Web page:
3) It is kind of like solving a puzzle?
In the 1980s, when the cosmic era was born, there was a video game called Mike Tyson’s Punch Out. In MTPO you played a skinny white kid who trained under the statue of liberty and you systemically beat up a chorus line of ethnically varied boxers that were five times your size. The key to beating these guys was not learning the controls or even really reaction time. Each boxer had a tell (the jewel in their turban would sparkel, they would wink at you or something). When you saw the tell you knew to throw a punch or go on the defensive. Mike Tyson’s punchout was about learning the ‘flaws’ in the opponent’s technique. I suppose you could use this list like this, and every time your players come up against a mech they could check their hand outs and decide how to min-max their tactics.

4) Conceptual Possession or Verisimilitude?
Battlemechs are fictional technology (as of this writing) and in that way nobody really knows anything about them cause there is nothing to know. Except what the author of the game or our arrogant fanboy intuition about physics and technology tells us. Thus by learning the esoteric points of mech design we may find a deeper intellectual possession of the fiction and our roll in it.

5) It doesn’t need a specific game reason, a well written, creative and amusing post is worthy in its own right?

Am I missing anything?
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30 Mecha Design Flaws
Systems  (Combat/ Warfare)   (General)
axlerowes's comment on 2014-02-20 10:09 AM
That retort reads like you are uncutting your submission or making an excuse. Are you not pleased with this submission? Go to Comment
30 Mecha Design Flaws
Systems  (Combat/ Warfare)   (General)
axlerowes's comment on 2014-02-20 09:03 PM


1) Shadow Sigil of Insanity:



You may call it a flaw or unfortunate coincidence, others may call it a brilliant statement on the fruitlessness of war, but the designer thought it evidence of his own cleverness. And clever he was until in his hubris and pride he looked at his own piece of walking shadow art.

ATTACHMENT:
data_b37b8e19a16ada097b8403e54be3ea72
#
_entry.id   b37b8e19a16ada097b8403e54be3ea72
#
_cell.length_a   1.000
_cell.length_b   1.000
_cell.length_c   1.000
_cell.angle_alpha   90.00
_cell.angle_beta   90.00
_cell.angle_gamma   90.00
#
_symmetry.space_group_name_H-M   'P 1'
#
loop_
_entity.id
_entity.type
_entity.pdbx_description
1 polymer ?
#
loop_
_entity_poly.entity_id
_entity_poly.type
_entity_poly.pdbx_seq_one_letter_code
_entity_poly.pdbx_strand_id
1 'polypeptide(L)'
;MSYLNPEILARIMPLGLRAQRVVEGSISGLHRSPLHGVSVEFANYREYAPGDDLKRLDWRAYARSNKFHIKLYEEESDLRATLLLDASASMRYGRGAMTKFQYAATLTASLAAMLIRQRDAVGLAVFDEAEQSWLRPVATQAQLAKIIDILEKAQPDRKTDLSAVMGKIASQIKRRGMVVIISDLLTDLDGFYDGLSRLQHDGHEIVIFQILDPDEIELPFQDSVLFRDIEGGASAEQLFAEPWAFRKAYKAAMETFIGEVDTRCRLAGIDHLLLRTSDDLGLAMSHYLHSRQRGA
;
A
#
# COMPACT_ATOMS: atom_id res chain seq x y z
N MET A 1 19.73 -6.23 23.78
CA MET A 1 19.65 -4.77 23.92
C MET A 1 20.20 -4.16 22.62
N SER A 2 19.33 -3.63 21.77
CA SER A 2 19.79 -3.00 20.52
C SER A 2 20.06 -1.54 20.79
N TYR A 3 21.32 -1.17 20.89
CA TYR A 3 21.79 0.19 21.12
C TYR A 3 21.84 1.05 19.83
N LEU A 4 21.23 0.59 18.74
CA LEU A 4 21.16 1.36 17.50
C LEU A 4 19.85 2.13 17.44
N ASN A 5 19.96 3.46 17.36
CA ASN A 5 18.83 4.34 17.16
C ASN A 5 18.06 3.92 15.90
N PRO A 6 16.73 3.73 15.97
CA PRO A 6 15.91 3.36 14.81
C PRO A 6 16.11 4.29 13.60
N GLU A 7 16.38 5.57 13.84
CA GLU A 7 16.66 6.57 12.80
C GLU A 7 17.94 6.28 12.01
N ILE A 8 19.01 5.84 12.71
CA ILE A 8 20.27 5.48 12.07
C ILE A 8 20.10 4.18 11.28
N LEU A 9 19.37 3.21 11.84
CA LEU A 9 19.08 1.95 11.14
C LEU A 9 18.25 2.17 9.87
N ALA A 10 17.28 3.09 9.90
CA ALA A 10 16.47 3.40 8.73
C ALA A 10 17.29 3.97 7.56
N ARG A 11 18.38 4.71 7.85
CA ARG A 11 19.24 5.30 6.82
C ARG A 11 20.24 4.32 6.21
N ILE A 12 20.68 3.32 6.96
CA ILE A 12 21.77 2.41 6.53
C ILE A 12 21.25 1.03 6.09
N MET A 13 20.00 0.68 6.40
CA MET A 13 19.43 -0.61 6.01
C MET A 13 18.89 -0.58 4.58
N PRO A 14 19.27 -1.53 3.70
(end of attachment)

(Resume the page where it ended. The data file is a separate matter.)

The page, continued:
When light hits this mech at just the right angle and the mech is standing in the correct position the shadow cast is the sigil of the being known as Penemue. Penemue is described by those familiar with him as a fallen angel and is known as the scribe of the damned. Gazing upon this sigil instills in mortal man knowledge of life’s own futility and his own mental and physical weakness. Those who have seen it grow depressed, despondent and lethargic.



“Hey Covergirl check out this sunset its…woah. You know what? I am pushing 40 and I am still playing with these f**king mechs. What is the point? I’m going to get a calzone or ten.”



2) Small pointy feet:



The feet of this mech do not distribute the machines weight well and instead of distributing weight over the entire foot, weight is forced into three tiny prongs on each leg. This means that road ways and surfaces that would normally tolerate the number newtons per square centimeter produced by a mech of this weight walking or running along it will become broken or damaged. There are other problems as well.



“Staff Sarg-ant! How many times have I told yee to wheel dose mechs out of my hanger? Them feets on da metal floor panels…worse than biting into tin foil.”



3) It looks kind of like giant bird



The birds think so too. Specifically, Megateron Dalvus, this awakened terrestrial bird weighs in at between 20 and 30 tons and is descended from the African green pigeon. The mech design in question resembles, strongly, the female of the species. If you happen to be marching this mech through the Serengeti during mating season you will be set upon by male Megaterons and subjected to their courtship dances.



“You know when said quickly over the comms, Megatron and Megateron sound a lot the same. My bad. Can you scrub the missiles?”



4) Chiral steering



The designer of this mech’s guidance system had a little known and rarely diagnosed mental abnormality. When a normal human brain signals to move the left side of the body, it fires a set of neurons on the right side of the brain and vice versa. This designer fires the left side of his brain for the left side of his body and the right for the right. Normally people with this condition are undistinguishable from people with typical brain geography and the differences are only detected in the case of stroke or brain injury. Unfortunately the mech designer used his brain as a template for the neuro-interface. Thus, when you get into this mech for the first time, you must make every action backwards. A mech operator can learn this skill no problem, but it can really throw a pilot that wasn’t expecting it. There are can also be other side effects”



“Sweetheart, you are sleep walking backwards again.”



5) Bouncy walk



The artificial muscles fibers in this mech’s calves and feet are a little tight. The pilot will not notice any physical jostling because of the excellent gyros and the smooth neural interface of this model. But anyone watching this mech walk through a treeline will notice the profile rise and fall two meters with each step. This will also make precision foot and ankle movement with this mech difficult.



“If they told us the moon had only 0.1 Gs, we may have sent a different compliment of mechs.”

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30 Mecha Design Flaws
Systems  (Combat/ Warfare)   (General)
axlerowes's comment on 2014-02-21 01:09 PM